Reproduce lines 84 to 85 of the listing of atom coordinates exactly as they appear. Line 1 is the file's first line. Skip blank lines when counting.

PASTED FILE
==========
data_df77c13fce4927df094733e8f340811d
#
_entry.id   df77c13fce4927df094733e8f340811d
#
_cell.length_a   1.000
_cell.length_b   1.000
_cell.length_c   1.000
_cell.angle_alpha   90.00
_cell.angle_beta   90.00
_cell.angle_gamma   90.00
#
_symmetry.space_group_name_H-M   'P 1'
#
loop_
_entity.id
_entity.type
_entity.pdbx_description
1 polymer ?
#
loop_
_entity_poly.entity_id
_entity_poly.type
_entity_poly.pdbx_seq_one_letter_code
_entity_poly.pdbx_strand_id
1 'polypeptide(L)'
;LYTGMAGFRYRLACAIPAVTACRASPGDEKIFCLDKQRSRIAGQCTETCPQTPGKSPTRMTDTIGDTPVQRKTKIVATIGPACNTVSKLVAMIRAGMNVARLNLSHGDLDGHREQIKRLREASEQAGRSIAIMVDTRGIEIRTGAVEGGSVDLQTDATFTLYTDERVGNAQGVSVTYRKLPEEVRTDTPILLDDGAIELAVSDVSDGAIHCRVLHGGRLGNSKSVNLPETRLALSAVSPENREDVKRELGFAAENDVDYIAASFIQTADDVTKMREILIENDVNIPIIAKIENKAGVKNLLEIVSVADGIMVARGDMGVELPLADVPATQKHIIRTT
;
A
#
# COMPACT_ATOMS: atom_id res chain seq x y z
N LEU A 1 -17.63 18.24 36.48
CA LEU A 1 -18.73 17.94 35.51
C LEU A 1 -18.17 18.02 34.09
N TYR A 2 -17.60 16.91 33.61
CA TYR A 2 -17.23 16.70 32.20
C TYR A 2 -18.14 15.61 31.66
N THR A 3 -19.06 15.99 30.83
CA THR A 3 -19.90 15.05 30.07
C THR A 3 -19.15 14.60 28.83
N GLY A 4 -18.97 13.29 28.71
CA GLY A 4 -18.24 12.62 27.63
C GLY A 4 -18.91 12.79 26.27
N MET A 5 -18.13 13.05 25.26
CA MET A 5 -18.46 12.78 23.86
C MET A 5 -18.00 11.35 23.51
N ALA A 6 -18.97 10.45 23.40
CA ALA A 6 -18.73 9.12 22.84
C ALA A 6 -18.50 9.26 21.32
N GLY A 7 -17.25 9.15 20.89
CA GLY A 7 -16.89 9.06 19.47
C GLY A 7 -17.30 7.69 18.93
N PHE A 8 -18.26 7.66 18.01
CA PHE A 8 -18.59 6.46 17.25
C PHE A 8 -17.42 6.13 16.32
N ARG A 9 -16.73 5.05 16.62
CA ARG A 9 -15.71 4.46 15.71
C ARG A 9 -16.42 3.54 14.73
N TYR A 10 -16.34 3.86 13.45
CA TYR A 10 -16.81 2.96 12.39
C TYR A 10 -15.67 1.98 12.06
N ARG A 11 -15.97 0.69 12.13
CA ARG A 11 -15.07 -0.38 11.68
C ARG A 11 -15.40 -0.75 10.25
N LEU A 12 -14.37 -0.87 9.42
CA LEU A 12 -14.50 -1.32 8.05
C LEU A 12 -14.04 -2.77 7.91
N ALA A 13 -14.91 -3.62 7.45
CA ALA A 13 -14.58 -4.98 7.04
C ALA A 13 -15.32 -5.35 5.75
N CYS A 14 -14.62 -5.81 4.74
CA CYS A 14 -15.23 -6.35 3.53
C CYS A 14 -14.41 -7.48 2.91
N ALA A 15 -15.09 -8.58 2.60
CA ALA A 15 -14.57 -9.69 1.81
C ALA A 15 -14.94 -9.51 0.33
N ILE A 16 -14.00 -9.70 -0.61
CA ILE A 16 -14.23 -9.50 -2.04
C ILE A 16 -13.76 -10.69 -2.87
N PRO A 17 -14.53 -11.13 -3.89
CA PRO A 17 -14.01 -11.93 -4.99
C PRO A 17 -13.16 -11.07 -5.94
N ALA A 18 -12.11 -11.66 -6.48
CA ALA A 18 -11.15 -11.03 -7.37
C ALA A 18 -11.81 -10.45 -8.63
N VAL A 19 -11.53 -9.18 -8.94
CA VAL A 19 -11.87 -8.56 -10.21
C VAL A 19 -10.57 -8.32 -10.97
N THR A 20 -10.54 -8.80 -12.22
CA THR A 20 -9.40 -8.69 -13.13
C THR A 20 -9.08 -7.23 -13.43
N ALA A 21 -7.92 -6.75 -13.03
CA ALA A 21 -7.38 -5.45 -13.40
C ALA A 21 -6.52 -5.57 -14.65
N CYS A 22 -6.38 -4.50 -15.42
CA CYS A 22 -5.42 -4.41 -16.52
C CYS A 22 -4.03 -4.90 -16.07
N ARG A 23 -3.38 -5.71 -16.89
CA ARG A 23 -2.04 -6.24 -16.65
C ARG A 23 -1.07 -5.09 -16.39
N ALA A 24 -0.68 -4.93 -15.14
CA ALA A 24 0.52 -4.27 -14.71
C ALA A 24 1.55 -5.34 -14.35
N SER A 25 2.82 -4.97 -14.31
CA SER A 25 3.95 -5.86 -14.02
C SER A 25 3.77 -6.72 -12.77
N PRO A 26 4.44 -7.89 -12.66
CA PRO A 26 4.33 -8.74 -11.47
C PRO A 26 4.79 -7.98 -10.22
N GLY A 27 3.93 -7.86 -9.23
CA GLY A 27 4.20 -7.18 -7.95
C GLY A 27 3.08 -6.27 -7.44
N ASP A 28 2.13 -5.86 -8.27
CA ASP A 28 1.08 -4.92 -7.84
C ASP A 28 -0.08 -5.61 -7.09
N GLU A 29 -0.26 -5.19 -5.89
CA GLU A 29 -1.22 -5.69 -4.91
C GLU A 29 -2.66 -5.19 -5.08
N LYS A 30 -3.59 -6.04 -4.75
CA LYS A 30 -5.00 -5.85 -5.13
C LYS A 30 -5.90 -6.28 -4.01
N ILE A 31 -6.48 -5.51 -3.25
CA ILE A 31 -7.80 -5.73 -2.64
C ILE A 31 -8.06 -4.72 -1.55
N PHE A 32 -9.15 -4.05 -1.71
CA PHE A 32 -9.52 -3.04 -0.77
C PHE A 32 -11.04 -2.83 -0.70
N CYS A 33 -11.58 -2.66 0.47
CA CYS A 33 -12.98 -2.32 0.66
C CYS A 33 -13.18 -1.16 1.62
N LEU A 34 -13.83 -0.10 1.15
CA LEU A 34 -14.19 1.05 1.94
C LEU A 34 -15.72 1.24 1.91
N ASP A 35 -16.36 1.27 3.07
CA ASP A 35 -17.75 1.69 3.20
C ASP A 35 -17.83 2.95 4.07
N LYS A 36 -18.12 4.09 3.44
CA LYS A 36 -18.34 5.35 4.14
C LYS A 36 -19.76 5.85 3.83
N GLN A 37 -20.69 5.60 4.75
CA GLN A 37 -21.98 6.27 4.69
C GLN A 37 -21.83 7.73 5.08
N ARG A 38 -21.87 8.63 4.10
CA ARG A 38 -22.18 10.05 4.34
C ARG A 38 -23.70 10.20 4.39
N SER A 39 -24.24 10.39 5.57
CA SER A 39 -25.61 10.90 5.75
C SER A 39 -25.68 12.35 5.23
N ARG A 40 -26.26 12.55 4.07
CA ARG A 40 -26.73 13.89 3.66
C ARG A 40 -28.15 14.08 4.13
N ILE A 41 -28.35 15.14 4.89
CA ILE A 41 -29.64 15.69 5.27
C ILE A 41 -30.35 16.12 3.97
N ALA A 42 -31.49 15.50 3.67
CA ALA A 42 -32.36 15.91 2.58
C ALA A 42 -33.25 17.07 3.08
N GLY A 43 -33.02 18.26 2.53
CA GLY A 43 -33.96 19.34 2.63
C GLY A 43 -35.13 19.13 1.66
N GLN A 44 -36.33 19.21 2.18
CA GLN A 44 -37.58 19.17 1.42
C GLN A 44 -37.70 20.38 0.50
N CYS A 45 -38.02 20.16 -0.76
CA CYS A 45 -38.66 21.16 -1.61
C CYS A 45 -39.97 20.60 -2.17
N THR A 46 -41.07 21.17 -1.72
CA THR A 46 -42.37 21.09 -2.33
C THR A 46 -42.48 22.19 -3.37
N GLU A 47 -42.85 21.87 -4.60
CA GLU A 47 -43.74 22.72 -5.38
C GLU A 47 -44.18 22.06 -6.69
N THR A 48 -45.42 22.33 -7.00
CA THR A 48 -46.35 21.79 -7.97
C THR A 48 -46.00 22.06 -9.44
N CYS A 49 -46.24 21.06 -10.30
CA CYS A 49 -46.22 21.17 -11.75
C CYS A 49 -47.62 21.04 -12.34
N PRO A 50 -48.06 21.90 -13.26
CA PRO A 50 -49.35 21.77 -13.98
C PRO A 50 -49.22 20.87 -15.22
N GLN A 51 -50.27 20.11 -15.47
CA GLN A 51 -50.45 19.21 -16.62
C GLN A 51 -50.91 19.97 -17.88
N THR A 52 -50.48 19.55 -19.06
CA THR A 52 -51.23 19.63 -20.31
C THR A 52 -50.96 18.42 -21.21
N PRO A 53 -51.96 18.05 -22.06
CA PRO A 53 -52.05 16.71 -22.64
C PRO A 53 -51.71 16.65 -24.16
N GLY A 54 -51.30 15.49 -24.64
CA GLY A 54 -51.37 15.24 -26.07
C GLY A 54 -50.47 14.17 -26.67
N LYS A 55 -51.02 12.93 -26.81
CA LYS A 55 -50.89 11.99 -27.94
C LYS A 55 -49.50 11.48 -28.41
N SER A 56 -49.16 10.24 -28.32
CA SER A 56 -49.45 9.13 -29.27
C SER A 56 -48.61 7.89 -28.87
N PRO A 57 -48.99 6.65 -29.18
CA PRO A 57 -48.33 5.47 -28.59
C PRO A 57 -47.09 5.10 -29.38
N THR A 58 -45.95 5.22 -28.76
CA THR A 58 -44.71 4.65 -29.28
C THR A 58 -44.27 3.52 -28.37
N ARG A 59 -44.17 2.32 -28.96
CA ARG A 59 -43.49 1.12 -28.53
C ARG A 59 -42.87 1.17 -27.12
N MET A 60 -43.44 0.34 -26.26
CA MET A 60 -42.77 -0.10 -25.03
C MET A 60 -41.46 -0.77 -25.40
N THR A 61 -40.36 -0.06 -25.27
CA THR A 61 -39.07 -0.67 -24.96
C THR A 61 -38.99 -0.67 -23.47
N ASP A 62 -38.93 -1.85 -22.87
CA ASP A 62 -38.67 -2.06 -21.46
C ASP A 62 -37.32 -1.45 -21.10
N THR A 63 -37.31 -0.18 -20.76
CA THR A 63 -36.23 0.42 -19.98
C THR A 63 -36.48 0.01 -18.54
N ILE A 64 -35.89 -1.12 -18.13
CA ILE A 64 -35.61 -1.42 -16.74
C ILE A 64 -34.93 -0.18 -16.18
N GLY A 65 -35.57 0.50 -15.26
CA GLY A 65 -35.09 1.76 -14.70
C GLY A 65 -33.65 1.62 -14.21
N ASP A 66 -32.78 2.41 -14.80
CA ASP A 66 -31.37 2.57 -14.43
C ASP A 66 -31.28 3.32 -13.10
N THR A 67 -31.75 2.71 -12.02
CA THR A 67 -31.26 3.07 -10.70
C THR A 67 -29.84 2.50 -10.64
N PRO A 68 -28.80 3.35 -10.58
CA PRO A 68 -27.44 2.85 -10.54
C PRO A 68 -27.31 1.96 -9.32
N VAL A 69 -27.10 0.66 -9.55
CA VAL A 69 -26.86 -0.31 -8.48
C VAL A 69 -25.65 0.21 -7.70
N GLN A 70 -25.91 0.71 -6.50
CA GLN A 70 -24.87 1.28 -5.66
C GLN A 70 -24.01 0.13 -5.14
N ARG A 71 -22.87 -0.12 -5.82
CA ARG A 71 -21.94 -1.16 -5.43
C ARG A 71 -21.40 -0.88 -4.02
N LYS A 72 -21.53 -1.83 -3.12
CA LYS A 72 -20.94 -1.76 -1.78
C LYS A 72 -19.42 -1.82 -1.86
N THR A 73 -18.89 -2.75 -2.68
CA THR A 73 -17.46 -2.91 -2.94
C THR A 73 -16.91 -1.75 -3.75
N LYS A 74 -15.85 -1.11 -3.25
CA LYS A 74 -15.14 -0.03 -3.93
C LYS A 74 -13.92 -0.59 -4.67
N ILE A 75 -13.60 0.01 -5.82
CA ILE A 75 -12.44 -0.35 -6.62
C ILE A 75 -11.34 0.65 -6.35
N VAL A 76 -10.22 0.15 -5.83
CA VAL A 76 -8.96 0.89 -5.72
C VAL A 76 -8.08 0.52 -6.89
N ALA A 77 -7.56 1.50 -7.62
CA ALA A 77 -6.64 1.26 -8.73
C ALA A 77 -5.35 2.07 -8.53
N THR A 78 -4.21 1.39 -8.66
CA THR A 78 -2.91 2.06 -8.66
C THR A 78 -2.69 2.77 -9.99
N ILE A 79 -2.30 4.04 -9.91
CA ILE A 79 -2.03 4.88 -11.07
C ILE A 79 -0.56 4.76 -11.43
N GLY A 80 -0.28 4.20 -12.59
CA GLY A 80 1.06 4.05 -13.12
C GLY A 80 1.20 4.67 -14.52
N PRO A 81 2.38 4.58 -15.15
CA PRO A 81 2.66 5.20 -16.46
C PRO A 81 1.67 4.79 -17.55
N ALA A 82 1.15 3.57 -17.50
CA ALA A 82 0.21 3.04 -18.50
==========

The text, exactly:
C ALA A 18 -11.81 -10.45 -8.63
N VAL A 19 -11.53 -9.18 -8.94